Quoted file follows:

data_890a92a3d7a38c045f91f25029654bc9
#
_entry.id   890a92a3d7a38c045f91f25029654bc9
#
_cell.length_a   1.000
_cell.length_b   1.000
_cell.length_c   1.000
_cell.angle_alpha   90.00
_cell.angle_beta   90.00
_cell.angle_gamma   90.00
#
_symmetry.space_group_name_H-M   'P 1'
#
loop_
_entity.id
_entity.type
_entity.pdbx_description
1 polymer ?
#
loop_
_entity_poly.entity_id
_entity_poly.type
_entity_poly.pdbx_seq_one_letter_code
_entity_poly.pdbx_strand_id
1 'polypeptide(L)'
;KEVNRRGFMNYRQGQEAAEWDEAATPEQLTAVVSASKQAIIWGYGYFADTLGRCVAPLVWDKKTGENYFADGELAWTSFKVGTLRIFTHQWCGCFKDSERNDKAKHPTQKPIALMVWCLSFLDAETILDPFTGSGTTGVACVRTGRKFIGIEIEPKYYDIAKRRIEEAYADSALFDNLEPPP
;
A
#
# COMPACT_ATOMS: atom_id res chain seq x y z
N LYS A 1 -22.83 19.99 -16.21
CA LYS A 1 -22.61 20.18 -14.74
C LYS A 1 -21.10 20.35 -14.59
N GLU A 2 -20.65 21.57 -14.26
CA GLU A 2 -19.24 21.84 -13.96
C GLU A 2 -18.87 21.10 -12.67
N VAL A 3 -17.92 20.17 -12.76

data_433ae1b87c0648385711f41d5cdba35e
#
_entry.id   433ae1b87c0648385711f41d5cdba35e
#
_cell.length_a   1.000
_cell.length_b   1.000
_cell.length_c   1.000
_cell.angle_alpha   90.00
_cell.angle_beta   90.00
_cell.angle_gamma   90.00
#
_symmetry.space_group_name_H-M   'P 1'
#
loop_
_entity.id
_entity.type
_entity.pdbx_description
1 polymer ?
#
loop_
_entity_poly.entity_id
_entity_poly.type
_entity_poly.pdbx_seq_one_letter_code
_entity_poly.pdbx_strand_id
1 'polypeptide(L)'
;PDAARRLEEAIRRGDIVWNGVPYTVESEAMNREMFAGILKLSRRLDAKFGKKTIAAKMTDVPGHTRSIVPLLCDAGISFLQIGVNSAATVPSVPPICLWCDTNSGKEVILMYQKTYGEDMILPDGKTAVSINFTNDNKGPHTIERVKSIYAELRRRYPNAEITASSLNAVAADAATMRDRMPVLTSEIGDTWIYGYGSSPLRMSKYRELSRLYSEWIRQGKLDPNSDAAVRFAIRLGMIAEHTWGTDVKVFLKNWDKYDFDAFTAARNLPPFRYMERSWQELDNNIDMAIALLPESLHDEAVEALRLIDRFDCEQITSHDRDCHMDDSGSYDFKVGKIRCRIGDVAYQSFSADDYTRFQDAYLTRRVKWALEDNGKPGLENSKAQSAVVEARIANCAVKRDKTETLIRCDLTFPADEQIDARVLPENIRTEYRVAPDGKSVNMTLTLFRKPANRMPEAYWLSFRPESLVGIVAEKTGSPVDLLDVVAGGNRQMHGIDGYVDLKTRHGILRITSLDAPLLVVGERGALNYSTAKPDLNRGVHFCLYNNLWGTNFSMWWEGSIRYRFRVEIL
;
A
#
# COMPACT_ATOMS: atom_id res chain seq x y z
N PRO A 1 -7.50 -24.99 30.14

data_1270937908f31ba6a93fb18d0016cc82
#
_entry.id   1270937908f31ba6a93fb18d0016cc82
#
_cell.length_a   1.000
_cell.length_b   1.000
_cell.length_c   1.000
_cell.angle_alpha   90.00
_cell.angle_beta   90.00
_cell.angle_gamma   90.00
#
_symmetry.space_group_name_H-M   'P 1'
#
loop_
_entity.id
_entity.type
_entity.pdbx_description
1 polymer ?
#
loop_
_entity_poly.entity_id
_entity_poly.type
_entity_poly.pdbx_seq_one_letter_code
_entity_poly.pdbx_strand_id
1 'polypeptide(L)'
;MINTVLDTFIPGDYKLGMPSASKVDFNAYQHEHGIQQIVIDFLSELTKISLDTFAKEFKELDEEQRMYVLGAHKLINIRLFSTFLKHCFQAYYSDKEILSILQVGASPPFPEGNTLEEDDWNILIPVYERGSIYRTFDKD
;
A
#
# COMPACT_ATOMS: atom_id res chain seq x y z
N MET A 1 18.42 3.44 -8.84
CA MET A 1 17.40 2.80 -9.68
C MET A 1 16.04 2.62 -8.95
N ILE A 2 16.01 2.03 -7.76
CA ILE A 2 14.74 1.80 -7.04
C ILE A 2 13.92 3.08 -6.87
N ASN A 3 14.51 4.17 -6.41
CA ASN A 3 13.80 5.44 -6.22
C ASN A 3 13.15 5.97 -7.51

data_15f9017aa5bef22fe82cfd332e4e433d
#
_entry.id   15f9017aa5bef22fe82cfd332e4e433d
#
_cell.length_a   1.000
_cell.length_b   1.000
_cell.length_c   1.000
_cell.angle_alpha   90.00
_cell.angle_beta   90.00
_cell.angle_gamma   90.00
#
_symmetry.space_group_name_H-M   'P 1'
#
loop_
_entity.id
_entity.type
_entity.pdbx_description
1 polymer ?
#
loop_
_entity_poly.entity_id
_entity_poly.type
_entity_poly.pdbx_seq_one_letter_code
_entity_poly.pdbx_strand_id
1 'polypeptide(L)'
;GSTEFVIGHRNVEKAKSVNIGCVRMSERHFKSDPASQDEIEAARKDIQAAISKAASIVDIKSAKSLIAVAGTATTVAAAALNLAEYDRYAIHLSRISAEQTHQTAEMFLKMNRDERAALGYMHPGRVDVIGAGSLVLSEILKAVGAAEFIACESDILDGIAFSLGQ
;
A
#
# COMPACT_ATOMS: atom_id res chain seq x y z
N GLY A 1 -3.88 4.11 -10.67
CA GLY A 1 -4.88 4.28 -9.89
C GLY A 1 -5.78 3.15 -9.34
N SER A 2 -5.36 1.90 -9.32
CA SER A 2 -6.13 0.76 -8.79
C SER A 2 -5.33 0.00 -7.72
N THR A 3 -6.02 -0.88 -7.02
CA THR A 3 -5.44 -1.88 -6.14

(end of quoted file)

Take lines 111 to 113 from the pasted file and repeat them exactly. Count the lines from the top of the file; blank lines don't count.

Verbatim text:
#
_cell.length_a   1.000
_cell.length_b   1.000